St. Catherine of Siena
Fr. Philip Neri Powell, OP
Notre Dame Seminary, NOLA
Our Lord doesn't ask much of us. Love one another. Trust one another. Believe in one another. Correct one another. Remain in his love. Write our papers. Keep his commandments. Receive his peace. Take our final exams. Teach and preach all that he has taught us. Baptize in his name. Remember him. Forgive. Show mercy. Serve. Write evaluations. Keep his word. Feed the hungry. Visit the sick and imprisoned. Mourn the dead. Bless the poor. Grade exams and papers and turn in the grades. Drive out unclean spirits. Heal the blind and crippled. Complete faculty evaluations. Deny ourselves. Pick up our crosses. Finish up paperwork for accreditation. Compose syllabi and book orders for fall of 2016. Follow him. Oh, and, at last. . .die for the love we have for him.
O Lord! I am tired. My knees are swollen! My back aches! I have calluses on both my typing fingers! My eyes itch. I haven't slept well in four days. And I'm breaking out like a high school freshman. My room looks like a FEMA camp after Katrina. And I've not done laundry since the third Sunday of Lent. . .2014. I've forgotten how to read and I can no longer do basic addition or long division. I'm tired, Lord. I'm tired. What do you have to say, Lord? “It was not you who chose me, but I who chose you.” Well, thank you, Lord. One thing: can you unchose me?
The answer, of course, is no. He can't. Or, he won't. He knows our limits. And the limits beyond those limits. And he knows all that we give and all that we hold back. When we've given everything we have, all that we've held back. . .he gives us a new limit and the strength to reach it. The strength he gives is not some sort of magical grace-dust or a boost of sanctifying merits. He gives us himself. He's the limit. Not as an example, or a model, or a roadmap. He is the Limit. The Omega of all our striving. Think about it. Our end, our goal – Christ himself – comes to us in our soreness and sleepiness and crabbiness and hands himself over to us so that we might be made perfect as he is perfect. The Perfection we seek surrenders himself to us, the Imperfect, and dares us to surrender ourselves to him in return. How do we accomplish this astonishing task of surrender? “This I command you: love one another.” And forgive, show mercy, preach and teach, deny yourself, and follow him.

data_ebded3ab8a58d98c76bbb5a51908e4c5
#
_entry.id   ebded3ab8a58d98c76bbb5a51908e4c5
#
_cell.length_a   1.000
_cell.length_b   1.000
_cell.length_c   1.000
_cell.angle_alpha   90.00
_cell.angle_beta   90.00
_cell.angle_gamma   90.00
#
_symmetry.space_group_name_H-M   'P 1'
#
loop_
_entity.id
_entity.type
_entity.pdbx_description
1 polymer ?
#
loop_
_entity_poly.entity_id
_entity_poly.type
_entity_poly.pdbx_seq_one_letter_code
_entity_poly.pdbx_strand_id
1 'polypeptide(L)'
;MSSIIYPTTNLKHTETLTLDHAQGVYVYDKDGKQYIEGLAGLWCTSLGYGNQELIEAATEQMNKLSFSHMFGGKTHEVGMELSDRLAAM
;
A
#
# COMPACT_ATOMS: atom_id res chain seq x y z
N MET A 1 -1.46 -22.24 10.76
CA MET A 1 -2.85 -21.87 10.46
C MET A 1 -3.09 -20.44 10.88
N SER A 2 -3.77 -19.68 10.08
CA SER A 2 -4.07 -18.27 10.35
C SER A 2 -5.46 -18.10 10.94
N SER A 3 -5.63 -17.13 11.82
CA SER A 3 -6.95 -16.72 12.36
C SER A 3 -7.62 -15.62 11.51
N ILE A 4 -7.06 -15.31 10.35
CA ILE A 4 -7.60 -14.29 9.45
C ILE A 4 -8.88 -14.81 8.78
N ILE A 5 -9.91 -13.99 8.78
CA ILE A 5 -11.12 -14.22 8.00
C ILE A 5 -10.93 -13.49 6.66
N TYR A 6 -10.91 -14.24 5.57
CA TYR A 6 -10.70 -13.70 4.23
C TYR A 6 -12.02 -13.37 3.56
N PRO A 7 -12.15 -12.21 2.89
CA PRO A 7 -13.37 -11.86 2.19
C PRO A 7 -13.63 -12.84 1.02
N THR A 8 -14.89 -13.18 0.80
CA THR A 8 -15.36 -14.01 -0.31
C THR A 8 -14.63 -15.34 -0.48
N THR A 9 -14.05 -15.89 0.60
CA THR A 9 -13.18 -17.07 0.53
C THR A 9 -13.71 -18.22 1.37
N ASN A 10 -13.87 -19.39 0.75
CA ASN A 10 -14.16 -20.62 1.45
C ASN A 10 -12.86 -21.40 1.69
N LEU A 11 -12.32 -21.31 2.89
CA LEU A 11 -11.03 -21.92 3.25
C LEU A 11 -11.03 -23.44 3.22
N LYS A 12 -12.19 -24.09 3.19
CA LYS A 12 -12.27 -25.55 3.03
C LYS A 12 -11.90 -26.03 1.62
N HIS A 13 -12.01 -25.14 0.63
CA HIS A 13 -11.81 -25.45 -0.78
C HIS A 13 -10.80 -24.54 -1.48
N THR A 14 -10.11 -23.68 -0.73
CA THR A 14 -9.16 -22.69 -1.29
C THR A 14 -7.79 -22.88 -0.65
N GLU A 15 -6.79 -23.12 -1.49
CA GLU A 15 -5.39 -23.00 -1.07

Looking for answers, or maybe just some small consolation, I've searched the ancient libraries of the world – Oxford, Cambridge, Rome, London, Beijing, Ole Miss. . .and I've read hundreds of books and manuscripts. Talked to masters, professors, mystics, seers, soon-to-be saints, and quite a few sinners. How do I surrender? How do I hand over my life, everything that I am to God? I found the answer. My guide: a diminutive mystic of the Thomistic kind, a fellow renowned for his wisdom, patience, and kindness. I asked him my desperate question. He hefted his walking stick. Climbed a chair. And locked his eyes with mine and said, “Do, or do not. There is no try.” Expecting further distinctions or a citation from the Summa, I hesitated for a moment before breaking into tears. Love, or do not love. Forgive, or do not forgive. Believe, or do not believe. There is no try. Surrender, or do not. There is no try. There is no limit to surrender in love. Love one another as Christ loves you. He will not unchose you to complete the work he has given you to do. Therefore, with sore knees, cramping fingers, grouchy disposition, blurry eyes charge head long and recklessly into the work you have to do. . .knowing, knowing that Christ is your end, and he is always with you.
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